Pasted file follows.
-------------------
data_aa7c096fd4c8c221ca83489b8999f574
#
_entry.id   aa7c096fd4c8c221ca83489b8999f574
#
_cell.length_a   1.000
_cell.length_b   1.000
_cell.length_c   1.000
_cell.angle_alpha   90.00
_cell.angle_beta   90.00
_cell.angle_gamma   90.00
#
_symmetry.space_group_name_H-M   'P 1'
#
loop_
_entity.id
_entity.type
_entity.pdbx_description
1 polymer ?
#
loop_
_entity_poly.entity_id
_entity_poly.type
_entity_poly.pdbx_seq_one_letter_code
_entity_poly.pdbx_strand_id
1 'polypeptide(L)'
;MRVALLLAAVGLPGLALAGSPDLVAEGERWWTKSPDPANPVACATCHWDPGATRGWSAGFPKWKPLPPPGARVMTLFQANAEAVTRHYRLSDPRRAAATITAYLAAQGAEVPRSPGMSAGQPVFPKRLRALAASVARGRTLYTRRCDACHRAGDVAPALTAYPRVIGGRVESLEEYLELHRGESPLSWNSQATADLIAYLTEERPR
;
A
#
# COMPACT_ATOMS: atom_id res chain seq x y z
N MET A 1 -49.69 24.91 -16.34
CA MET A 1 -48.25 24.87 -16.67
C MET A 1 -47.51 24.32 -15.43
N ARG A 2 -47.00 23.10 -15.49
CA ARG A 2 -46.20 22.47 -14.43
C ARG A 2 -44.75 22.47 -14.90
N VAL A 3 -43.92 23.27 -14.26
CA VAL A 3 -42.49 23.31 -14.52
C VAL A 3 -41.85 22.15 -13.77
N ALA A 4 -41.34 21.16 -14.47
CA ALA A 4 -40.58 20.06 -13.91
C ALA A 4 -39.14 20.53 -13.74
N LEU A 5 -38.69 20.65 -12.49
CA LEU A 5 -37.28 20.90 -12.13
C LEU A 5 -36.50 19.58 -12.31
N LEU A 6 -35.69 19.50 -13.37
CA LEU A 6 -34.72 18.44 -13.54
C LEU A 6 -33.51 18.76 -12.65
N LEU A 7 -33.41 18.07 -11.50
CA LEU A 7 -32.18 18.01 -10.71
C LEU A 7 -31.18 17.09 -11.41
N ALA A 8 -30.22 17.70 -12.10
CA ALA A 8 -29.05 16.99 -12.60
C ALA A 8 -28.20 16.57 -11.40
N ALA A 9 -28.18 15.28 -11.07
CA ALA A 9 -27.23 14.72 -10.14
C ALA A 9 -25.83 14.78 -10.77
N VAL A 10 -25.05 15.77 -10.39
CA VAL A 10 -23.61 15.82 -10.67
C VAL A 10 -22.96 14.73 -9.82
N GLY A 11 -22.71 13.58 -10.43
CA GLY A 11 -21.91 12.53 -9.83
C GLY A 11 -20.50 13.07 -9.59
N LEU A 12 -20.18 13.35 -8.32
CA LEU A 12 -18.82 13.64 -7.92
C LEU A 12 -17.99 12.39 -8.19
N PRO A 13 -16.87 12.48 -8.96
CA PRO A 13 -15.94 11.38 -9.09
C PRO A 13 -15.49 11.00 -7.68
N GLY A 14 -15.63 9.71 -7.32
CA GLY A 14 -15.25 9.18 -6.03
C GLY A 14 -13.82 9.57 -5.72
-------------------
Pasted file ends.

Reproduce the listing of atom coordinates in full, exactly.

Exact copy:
data_aa7c096fd4c8c221ca83489b8999f574
#
_entry.id   aa7c096fd4c8c221ca83489b8999f574
#
_cell.length_a   1.000
_cell.length_b   1.000
_cell.length_c   1.000
_cell.angle_alpha   90.00
_cell.angle_beta   90.00
_cell.angle_gamma   90.00
#
_symmetry.space_group_name_H-M   'P 1'
#
loop_
_entity.id
_entity.type
_entity.pdbx_description
1 polymer ?
#
loop_
_entity_poly.entity_id
_entity_poly.type
_entity_poly.pdbx_seq_one_letter_code
_entity_poly.pdbx_strand_id
1 'polypeptide(L)'
;MRVALLLAAVGLPGLALAGSPDLVAEGERWWTKSPDPANPVACATCHWDPGATRGWSAGFPKWKPLPPPGARVMTLFQANAEAVTRHYRLSDPRRAAATITAYLAAQGAEVPRSPGMSAGQPVFPKRLRALAASVARGRTLYTRRCDACHRAGDVAPALTAYPRVIGGRVESLEEYLELHRGESPLSWNSQATADLIAYLTEERPR
;
A
#
# COMPACT_ATOMS: atom_id res chain seq x y z
N MET A 1 -49.69 24.91 -16.34
CA MET A 1 -48.25 24.87 -16.67
C MET A 1 -47.51 24.32 -15.43
N ARG A 2 -47.00 23.10 -15.49
CA ARG A 2 -46.20 22.47 -14.43
C ARG A 2 -44.75 22.47 -14.90
N VAL A 3 -43.92 23.27 -14.26
CA VAL A 3 -42.49 23.31 -14.52
C VAL A 3 -41.85 22.15 -13.77
N ALA A 4 -41.34 21.16 -14.47
CA ALA A 4 -40.58 20.06 -13.91
C ALA A 4 -39.14 20.53 -13.74
N LEU A 5 -38.69 20.65 -12.49
CA LEU A 5 -37.28 20.90 -12.13
C LEU A 5 -36.50 19.58 -12.31
N LEU A 6 -35.69 19.50 -13.37
CA LEU A 6 -34.72 18.44 -13.54
C LEU A 6 -33.51 18.76 -12.65
N LEU A 7 -33.41 18.07 -11.50
CA LEU A 7 -32.18 18.01 -10.71
C LEU A 7 -31.18 17.09 -11.41
N ALA A 8 -30.22 17.70 -12.10
CA ALA A 8 -29.05 16.99 -12.60
C ALA A 8 -28.20 16.57 -11.40
N ALA A 9 -28.18 15.28 -11.07
CA ALA A 9 -27.23 14.72 -10.14
C ALA A 9 -25.83 14.78 -10.77
N VAL A 10 -25.05 15.77 -10.39
CA VAL A 10 -23.61 15.82 -10.67
C VAL A 10 -22.96 14.73 -9.82
N GLY A 11 -22.71 13.58 -10.43
CA GLY A 11 -21.91 12.53 -9.83
C GLY A 11 -20.50 13.07 -9.59
N LEU A 12 -20.18 13.35 -8.32
CA LEU A 12 -18.82 13.64 -7.92
C LEU A 12 -17.99 12.39 -8.19
N PRO A 13 -16.87 12.48 -8.96
CA PRO A 13 -15.94 11.38 -9.09
C PRO A 13 -15.49 11.00 -7.68
N GLY A 14 -15.63 9.71 -7.32
CA GLY A 14 -15.25 9.18 -6.03
C GLY A 14 -13.82 9.57 -5.72